Cedar planks are great for grilling fish as well as shrimp.
IMO the most important thing is not to over cook your meat.
Check out the recipe section on this site and search for the particular type of fish you want to cook.
Being in S. Louisiana I grill alot of redfish. It's the only way I eat it. Grilled tuna is really good and I also like grilled shrimp on skewers.
Any questions just ask the great people on this site.


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Unread 07-11-2012, 10:25 AM   #12
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Great idea on mags. I use to pet sit for the owner of one of the major fishing mags when I lived in FL yearss ago. LOL I found one book by a fisherman I know of John Manikowski. I have done my fair share of fishing off boats and docks. But I have more experiance with cooking shellfish as that is what dad always bought. We rarely cook fish mostly what I caught of our dock which was grunt and snapper with the occasional saltwater catfish. Do not want to deal with salt catfish LOL. I remember dad trying to cut the head of one I caught. But that was way back when I was 6 and there abouts in age. My experiance is more in lobster, clams, shrimp and crab. Thanks for the help all. This puts me on the right track for fish grilling for hubby.
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Unread 07-11-2012, 10:54 AM   #13
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The best book I have ever read on cooking fish is From Hook To Table by Vic Dunaway. here is a link to the amazon listing.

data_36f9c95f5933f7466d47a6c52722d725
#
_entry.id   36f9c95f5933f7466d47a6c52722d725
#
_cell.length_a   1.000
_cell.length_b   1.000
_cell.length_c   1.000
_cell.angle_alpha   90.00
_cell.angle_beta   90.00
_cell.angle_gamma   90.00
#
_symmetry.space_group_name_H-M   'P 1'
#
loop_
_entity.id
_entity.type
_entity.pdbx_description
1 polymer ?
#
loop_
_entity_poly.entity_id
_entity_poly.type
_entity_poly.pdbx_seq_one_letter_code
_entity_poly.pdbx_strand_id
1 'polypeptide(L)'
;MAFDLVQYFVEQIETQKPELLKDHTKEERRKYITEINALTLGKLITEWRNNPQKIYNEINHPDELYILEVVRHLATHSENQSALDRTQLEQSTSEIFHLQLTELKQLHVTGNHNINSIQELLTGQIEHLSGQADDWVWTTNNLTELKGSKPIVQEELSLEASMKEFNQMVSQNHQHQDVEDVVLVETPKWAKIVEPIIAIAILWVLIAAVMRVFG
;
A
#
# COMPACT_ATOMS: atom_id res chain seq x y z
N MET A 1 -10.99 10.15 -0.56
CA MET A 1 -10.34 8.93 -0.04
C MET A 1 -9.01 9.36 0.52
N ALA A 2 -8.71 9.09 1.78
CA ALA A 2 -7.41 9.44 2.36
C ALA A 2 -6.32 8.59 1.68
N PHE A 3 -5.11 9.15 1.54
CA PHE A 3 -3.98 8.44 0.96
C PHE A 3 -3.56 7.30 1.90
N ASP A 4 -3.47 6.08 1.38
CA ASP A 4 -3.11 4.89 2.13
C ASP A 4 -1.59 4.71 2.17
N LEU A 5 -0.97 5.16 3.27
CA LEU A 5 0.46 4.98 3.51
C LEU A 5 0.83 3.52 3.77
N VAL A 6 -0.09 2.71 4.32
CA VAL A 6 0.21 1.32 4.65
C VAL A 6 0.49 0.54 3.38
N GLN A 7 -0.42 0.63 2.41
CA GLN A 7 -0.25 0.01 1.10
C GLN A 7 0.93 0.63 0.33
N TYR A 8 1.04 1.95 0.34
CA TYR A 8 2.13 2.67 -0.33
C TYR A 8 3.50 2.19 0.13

Vic was a great person who writes in a very understandable way. His book starts with several different techniques for cooking fish (four different ways, I think) and then uses those techniques as a basis for some of the fancier presentations. Sadly. Vic passed away recently. He will be missed.
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Unread 07-11-2012, 11:00 AM   #14
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i grill catfish 3 times a month, at least. the most important thing is to preheat the grate and do a quick mop with canola oil to prevent sticking. on this cook, i did an italian herb paste with olive oil, salt and pepper. cooked over med-high heat for about 6 minutes per side. my wife and I's absolute fave way to eat mr. whiskers!!
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Unread 07-11-2012, 11:10 AM   #15
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Just about every cookbook I own covers how to cook fish. Your grill is just a heat source, use it like a stove. Same spices and methods. I have a Weber kettle and for fish I cover the area where I am going to cook fish with al foil, poke holes in it with a fork, and oil the foil or spray it with Pam. Large pieces I cook indirect with the cover on, works like baking. Thin fillets I cook uncovered sort of like broiling of grilling, depending on the heat. Only important thing is to not overcook.